By Mary Anne Skorpanich, President OCMQG
PHASE 1. Once we had our design concept of trees, fabric in all the Challenge colors except blue, our background, was divvied up into kits. Our members got kits to sew into “blocks” of various sizes that would be become segments of trees. Guild members volunteered to make “blocks” using improv strip piecing to create a high level of variability in the appearance of the “tree bark,” as would be found in nature. PHASE 2. Now the magic begins. We met at the Batty Lady in Orange, Calif., for two consecutive days to work on assembling the quilt top.
Originally, we envisioned drawing an outline of the trees and fitting the blocks into the composition. We struggled with how to fit in all the different sizes, shapes, and colors of blocks into cohesive trees. After much discussion we quickly adapted our design approach to ‘build trees’ from the blocks first, then arrange the trees to create the composition. It continued to evolve through many, many changes until we hit on our final composition.Plans went from straight trees to curved-pieced trees, from three trees, to an addition of a stubby tree with a broken branch. The next day the plan changed again. Now five trees, do we have one going off the left side? Or not? How many branches should we have? Could some go down rather than all going up? Everyone had their input and it was a sight to see this beautiful quilt take shape.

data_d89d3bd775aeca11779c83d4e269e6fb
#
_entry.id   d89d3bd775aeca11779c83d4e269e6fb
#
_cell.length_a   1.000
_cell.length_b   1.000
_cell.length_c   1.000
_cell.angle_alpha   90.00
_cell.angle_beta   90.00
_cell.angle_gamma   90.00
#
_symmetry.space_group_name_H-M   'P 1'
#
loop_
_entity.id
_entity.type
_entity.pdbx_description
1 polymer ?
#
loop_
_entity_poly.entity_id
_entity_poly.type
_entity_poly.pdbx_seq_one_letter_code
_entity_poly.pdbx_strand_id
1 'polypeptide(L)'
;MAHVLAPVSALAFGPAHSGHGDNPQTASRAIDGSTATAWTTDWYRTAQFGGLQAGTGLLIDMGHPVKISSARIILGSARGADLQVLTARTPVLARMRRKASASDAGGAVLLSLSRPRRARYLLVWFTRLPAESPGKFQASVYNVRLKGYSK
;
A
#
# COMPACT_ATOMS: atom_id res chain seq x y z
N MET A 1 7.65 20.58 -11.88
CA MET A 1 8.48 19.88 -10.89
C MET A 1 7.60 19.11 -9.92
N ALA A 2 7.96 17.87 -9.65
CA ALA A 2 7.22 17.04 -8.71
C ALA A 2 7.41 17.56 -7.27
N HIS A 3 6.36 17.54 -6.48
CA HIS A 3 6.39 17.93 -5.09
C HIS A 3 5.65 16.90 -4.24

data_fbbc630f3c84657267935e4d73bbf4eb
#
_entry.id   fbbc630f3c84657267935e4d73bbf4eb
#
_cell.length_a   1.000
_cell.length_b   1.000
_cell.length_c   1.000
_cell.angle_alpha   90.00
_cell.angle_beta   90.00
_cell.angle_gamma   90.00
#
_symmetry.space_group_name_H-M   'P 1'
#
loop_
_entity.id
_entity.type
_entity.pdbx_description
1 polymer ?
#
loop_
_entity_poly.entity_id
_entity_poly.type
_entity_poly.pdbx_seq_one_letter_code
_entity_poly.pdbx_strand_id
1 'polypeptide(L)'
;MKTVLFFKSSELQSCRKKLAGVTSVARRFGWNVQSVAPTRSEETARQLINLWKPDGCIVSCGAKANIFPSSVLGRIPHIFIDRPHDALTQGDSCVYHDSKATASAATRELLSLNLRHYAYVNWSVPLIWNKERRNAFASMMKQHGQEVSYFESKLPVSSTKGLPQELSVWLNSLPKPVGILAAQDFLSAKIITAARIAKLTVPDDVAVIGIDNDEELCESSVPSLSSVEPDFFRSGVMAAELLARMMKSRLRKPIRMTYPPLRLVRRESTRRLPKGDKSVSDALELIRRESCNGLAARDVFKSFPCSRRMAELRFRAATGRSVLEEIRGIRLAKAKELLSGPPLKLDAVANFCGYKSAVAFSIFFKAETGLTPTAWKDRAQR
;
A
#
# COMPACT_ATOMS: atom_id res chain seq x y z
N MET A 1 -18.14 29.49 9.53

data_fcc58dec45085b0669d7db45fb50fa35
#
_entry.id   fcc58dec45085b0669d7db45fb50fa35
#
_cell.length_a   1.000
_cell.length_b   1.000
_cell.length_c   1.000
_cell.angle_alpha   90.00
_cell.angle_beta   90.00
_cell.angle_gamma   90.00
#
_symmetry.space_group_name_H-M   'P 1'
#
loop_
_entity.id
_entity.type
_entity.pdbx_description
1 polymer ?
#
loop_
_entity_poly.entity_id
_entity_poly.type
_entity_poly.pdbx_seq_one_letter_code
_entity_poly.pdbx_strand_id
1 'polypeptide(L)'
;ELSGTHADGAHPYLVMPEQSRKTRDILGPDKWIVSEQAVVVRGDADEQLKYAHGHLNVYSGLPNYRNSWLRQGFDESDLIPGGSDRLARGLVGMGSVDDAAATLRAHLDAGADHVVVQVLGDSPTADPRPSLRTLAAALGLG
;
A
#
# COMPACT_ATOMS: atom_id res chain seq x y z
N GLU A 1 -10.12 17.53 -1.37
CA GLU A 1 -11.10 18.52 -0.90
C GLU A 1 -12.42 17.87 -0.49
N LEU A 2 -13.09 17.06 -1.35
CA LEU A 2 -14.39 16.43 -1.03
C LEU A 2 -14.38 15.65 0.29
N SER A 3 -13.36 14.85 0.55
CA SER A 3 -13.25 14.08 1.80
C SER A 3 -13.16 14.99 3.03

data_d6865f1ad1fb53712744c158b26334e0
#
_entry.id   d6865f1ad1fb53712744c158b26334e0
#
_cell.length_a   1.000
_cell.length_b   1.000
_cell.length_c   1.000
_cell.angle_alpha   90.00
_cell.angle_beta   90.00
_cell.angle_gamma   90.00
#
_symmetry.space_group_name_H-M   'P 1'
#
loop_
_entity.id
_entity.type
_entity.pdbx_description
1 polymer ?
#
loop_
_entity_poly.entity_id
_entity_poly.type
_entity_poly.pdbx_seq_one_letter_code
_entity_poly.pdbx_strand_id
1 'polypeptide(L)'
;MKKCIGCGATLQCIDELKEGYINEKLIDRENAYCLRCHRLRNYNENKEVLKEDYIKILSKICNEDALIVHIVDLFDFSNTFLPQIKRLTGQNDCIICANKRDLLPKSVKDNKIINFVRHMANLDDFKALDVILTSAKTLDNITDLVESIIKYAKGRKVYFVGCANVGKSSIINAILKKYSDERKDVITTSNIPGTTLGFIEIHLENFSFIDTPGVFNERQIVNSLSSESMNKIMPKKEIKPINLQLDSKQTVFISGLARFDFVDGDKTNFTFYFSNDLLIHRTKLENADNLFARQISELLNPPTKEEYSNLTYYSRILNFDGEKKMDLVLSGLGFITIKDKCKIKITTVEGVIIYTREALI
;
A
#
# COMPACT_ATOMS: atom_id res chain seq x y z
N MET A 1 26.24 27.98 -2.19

PHASE 3: Great brainstorming session at our monthly Guild meeting. We generated lots of creative ideas on quilting design and decided against adding any embellishments. One of our awesome members volunteered to long-arm quilt and embroider the label. The binding and pizza team worked together to create a facing-type binding and add the sleeve. Then off to Austin in the mail.Kudos to all the Guild members who contributed to this project! Everyone who participated got to exercise their improv skills, some for the first time. Most of us working on the assembly of the quilt top had never attempted curved improv piecing—once you try it you realize how fun and easy it is.After QuiltCon, New Beginnings will be donated to the Orangewood Foundation, an awesome non-profit that assists foster children and former foster youth after they leave the child protective system.